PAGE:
Legends of the Hidden Temple – Who Won the Most Pendants of the Hidden Temple Challenges?

When I was a kid, Legends of the Hidden Temple was my favorite game show. It was a mashup of adventure and danger, obfuscating puzzles and obstacles that terrified the young contestants. It was the olympics of our childhood, with teams of two, each with a Pendant of Life, running through a temple and competing tasks that were so incredibly difficult it was painful to watch.

It was a shame that the show wasn’t around longer, as it had one of the greatest minds in television behind it and was always pushing boundaries. The series was created by Stephen Brown, Scott Stone and David Stanley, who wanted to create a show that was more challenging than other similar games shows.

To do this, they created a set in Simi Valley, California. The set was meant to look like a Mesoamerican temple, and it even had its own theme music. The show also featured Mayan temple guards, who would sneak up on the team in trees, outside walls and inside set pieces. The kids would run through the temple, completing challenges that weren’t easy and avoiding the Temple Guards.

Then, in the end, they’d face a series of rooms that acted as a gauntlet of obstacles and puzzles. Each room had its own theme, and if they were able to complete the challenge in that room and get back to the next one before time ran out, they’d win $2500 and an artifact.

In addition, there were a few other challenges that were a bit more straightforward but still very stressful. There was a puzzle that required them to use their bodies as a lever, another that involved using their hands and feet to move things, and a puzzle where they had to assemble a silver monkey headpiece. The assembly of the monkey was probably one of the most stress-inducing challenges, because it meant that they didn’t have a lot of room to maneuver and they had to think very quickly.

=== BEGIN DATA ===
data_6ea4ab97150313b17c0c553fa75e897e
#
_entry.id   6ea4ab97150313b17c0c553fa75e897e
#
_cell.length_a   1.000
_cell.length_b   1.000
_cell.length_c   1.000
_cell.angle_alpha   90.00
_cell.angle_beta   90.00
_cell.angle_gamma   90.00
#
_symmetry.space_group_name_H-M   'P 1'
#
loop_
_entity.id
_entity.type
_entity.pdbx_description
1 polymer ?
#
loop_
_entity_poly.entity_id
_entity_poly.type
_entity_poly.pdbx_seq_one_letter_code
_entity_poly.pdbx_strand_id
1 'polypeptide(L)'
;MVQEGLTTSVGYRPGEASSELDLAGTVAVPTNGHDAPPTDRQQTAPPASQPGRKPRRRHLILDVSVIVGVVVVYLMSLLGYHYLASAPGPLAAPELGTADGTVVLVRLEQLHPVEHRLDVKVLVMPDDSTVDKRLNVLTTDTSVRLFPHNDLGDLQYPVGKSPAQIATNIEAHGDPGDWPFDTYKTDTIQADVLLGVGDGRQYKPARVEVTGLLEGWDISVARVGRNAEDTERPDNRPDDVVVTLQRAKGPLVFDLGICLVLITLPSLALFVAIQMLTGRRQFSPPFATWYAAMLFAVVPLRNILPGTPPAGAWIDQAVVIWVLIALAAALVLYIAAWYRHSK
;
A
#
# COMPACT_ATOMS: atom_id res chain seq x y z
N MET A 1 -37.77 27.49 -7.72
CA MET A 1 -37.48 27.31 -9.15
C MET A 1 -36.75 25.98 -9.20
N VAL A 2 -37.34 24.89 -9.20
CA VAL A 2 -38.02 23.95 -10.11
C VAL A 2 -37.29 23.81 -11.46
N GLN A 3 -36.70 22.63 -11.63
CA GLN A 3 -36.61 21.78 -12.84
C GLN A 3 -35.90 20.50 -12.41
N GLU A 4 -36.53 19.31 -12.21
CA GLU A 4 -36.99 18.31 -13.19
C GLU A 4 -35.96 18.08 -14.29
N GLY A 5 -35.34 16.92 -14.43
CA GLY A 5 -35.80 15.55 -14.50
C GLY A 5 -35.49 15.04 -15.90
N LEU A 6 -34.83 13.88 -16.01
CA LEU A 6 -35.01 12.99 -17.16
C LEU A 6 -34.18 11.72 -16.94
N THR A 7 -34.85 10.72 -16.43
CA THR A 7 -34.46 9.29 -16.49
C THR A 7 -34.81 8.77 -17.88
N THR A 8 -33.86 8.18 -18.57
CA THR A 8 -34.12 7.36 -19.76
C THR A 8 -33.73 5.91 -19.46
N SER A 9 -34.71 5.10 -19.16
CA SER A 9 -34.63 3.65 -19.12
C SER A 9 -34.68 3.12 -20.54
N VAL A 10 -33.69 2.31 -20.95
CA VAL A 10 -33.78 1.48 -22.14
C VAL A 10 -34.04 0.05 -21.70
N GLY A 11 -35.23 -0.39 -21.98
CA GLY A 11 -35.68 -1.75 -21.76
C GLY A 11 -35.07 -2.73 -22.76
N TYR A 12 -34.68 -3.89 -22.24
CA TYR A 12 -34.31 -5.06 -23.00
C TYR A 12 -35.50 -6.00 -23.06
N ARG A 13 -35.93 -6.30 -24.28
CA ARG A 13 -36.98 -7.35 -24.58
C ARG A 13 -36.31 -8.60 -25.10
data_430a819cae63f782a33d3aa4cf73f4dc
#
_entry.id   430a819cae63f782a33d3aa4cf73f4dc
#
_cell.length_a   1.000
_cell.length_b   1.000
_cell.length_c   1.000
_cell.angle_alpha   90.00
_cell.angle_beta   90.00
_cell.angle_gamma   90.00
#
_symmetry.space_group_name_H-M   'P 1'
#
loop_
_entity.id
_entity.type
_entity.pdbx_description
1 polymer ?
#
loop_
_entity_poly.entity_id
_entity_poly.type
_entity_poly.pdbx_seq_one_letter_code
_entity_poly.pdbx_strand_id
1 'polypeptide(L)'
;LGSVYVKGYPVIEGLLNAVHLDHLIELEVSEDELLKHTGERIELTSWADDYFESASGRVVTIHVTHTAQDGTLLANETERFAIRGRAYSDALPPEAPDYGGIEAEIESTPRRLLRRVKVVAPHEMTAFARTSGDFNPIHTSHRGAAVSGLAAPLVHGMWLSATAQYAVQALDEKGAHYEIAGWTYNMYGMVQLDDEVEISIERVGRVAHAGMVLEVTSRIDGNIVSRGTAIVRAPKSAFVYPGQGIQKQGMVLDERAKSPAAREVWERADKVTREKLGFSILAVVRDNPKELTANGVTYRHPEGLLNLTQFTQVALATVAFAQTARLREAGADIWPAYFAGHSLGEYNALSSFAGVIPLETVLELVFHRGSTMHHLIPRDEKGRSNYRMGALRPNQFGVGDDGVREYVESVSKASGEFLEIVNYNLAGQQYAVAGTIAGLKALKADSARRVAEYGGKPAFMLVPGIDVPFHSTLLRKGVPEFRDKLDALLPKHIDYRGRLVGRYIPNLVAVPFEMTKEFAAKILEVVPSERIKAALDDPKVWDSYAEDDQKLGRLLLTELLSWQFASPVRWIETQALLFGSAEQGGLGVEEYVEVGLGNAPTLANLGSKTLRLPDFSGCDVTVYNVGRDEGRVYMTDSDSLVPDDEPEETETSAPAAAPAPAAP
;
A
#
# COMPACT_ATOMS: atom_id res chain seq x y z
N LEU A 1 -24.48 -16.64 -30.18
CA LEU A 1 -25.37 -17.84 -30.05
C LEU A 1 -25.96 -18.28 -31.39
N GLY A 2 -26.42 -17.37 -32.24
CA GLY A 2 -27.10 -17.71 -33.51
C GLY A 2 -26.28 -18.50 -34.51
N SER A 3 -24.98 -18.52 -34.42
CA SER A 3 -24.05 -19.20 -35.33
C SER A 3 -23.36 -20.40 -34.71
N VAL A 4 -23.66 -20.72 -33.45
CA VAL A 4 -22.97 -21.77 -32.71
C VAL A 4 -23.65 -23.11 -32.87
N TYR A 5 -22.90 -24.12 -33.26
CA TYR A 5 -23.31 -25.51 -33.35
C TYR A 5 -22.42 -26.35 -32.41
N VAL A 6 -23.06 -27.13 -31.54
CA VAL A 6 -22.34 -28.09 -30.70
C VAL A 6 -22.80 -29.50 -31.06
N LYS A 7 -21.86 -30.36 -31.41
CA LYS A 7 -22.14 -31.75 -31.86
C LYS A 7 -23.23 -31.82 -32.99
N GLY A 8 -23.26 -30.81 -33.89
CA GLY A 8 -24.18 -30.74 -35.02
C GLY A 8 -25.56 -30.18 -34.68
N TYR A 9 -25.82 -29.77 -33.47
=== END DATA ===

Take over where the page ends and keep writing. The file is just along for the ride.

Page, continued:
Each of these challenges gave them a half Pendant of Life, and if they won, they advanced to the next round and received a full piece. If they lost, the team that won that challenge got the Pendant of Life and advanced to the next round; if they tied, a question about the legend would be asked to decide which team went to the temple.

After three temple games, the team that earned more pendants won the right to enter the temple. Then, in the temple, they had three minutes to enter the temple, retrieve an artifact, and escape with it before time expired. If they were caught by a temple guard, the team that won the Temple Game would be eliminated.

It might seem a little strange to have a kids’ game show rebooted with adults, but this is actually a great idea. The show has the feel of a show that many people grew up watching, and Cristela Alonzo is an enthusiastic host. The result is a show that’s perfectly suitable for adults and millennials alike, and it does a good job of translating the feel of the original version to a primetime format.